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Why Digital Transformation Requires a Cultural Transformation

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Jose Pires
Jose Pires


Companies looking for the next level of operational improvement often turn to technology. But technology alone will not produce a step change in performance. That’s because digital transformation has to be underpinned by changes to behaviors and organizational culture, says Jose Pires, Founder and CEO of advisory firm Global Excellence & Innovation.

“Sometimes we’re trying to operate the old way with new platforms,” he says. “We need to adapt our ways of working to these new platforms to get to the next level of engagement, collaboration, and productivity.”

In this interview, Pires discusses how we need to move beyond “connected workers” to “collaborative workers,” why cultural transformation underpins digital transformation success, and what it takes to move beyond mediocrity to the next level of performance.

(First published February 2022, Industrial Transformation Network.)

Diana Davis, Oil and Gas IQ: Why do you think there's so much interest in connected workers and digital transformation right now?

Jose Pires:  We were forcibly separated from each other in the pandemic. Technology helped us stay connected during a time of incredible change and disruption.

The pandemic sparked a tremendous acceleration and innovation of technology on culture, business, and digital transformation.

I think we realized that we could increase the level of connection that we have with the technological capabilities of today. Imagine what the impact of the pandemic would have been on personal and professional relationships if we didn’t have the means of communicating and connecting like we do today.

Diana Davis, Oil and Gas IQ: What kind of benefits can companies expect to see from a digital transformation strategy?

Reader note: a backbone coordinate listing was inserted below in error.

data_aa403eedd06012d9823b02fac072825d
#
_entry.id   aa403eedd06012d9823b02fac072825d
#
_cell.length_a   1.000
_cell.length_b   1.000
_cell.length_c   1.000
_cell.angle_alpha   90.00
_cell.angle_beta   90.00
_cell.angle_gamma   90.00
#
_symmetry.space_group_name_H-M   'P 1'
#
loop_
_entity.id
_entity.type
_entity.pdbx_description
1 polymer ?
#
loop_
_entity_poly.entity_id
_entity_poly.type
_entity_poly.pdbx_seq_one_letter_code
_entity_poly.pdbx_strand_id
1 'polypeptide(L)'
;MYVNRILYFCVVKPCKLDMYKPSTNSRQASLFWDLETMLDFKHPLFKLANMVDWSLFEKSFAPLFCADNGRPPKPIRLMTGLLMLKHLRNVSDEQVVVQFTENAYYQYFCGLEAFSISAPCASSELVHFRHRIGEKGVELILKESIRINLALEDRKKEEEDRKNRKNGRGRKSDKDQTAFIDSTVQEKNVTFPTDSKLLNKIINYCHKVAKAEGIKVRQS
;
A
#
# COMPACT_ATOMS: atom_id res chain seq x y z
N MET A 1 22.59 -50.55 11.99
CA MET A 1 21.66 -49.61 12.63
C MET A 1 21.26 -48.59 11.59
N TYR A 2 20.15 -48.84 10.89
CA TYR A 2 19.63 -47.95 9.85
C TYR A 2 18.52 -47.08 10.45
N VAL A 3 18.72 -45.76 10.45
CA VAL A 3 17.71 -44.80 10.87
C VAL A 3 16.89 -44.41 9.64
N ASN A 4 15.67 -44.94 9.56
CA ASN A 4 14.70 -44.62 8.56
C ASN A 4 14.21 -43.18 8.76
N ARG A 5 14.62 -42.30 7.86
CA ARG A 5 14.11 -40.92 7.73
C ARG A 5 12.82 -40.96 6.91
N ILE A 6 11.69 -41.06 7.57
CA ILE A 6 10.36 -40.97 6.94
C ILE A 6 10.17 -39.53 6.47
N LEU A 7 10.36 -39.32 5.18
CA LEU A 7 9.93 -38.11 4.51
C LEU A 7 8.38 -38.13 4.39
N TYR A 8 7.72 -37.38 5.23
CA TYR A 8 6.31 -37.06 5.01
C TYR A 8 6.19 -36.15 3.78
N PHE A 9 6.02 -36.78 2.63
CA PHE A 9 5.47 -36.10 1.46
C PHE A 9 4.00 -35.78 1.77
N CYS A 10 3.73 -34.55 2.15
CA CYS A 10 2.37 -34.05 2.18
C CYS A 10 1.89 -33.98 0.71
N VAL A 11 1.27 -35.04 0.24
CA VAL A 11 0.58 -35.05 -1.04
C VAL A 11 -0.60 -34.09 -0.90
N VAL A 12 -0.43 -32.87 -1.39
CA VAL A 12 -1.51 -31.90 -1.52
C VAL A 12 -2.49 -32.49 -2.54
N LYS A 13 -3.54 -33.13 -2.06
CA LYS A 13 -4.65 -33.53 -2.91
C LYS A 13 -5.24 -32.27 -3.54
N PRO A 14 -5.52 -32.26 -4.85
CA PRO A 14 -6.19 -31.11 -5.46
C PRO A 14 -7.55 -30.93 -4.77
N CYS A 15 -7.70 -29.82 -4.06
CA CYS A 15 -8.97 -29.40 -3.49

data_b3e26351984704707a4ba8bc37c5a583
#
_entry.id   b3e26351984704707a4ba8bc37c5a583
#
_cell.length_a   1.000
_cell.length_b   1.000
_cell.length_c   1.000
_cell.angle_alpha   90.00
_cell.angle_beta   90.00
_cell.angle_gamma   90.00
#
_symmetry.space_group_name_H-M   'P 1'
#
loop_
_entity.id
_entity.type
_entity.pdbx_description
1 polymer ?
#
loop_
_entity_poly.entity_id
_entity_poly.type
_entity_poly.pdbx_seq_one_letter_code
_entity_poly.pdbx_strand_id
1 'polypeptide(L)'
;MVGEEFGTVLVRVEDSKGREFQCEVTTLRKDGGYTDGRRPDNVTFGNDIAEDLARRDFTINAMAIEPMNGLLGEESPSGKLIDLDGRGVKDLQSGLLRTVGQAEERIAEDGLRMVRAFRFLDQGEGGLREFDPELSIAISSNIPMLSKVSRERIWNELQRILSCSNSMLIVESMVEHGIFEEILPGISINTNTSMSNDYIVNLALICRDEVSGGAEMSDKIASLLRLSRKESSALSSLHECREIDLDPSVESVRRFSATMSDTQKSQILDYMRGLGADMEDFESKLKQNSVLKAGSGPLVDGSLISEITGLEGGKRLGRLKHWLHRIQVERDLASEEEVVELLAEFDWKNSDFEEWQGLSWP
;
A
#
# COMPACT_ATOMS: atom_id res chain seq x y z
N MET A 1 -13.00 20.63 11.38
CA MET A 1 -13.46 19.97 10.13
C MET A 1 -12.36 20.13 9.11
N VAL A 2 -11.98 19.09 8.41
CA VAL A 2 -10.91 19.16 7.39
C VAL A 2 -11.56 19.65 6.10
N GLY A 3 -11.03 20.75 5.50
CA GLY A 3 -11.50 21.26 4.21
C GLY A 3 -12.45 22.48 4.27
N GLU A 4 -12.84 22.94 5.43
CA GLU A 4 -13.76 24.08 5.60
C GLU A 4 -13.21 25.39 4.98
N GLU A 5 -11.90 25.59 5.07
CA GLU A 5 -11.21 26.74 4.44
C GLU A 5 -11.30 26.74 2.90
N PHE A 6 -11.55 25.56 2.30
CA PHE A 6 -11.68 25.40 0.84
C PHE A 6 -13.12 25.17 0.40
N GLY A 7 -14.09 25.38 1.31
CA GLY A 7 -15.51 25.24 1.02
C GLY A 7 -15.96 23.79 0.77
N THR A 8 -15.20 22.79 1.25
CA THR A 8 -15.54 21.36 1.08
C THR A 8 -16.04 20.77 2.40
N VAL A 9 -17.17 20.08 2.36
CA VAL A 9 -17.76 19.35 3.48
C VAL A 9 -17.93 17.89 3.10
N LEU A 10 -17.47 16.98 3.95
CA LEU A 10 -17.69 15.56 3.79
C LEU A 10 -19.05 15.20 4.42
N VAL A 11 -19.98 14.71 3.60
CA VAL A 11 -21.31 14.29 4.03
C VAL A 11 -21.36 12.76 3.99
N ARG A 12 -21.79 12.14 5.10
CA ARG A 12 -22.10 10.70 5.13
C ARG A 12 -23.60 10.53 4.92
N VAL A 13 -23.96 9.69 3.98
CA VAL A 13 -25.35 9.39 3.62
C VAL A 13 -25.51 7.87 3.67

Jose Pires: I think before the pandemic, there was greater resistance to adopting these technologies because you had to modify the way you do things and people didn’t understand the capabilities that these technologies bring. When the pandemic hit, the immediate benefit was business continuity. You continued to have the ability to operate and do most of the things you were doing before.

But that immediate business need has led to a change in how companies see these technologies.

For example, at some of the organizations that I work with, senior leaders weren’t always comfortable in using digital technology for communication. The feeling was that they didn't know how to use it.

Now, they’re realizing that by leveraging these technologies they can connect not only to other leadership to continue their business and operations, but they can also be more inclusive and connect to workers beyond the corporate headquarters.

The advantage of this is that we can include people in the conversation that we couldn’t include before. This has leveled the playing field from an inclusion standpoint. That is quite positive.

We have more professionals who can access each other more often and more frequently because we’ve removed physical barriers. We also have greater acceptance - especially from senior leaders - of using new types of media to communicate.

Having said all this, I feel that sometimes we’re trying to operate the old way with new platforms.

We need to adapt our ways of working to these new platforms to get to the next level of engagement, collaboration, and productivity.

The next level up is not about technology. The next level is what I what I call the collaborative worker.

Technology does a good job in allowing us to connect. But we have a deficiency in general collaborative leadership skills. Now it’s up to us – not the technology – to better use these systems to collaborate.

This is an important point. We’ve worked with hundreds of organizations and have seen that there is a need for an evolution from connected worker to collaborative worker.

That means we need collaborative leadership. So, what is collaborative leadership?

Collaborative leadership requires that we surround ourselves with people from different perspectives who can disagree with us without fear of retaliation. It means we have established a clear and common purpose for our journey together.  

Diana Davis, Oil and Gas IQ: Could give an example of what you mean? What does collaborative leadership look like?

Jose Pires: You can see examples of what it isn’t at most organizations daily. One example is a meeting where it’s unclear what the goal is. What is my role in that meeting? What is the purpose? What are we trying to achieve?

This is a very small, but important example. I call them Groundhog Day meetings because, they repeat themselves over and over and over, and you feel stuck and ineffective.

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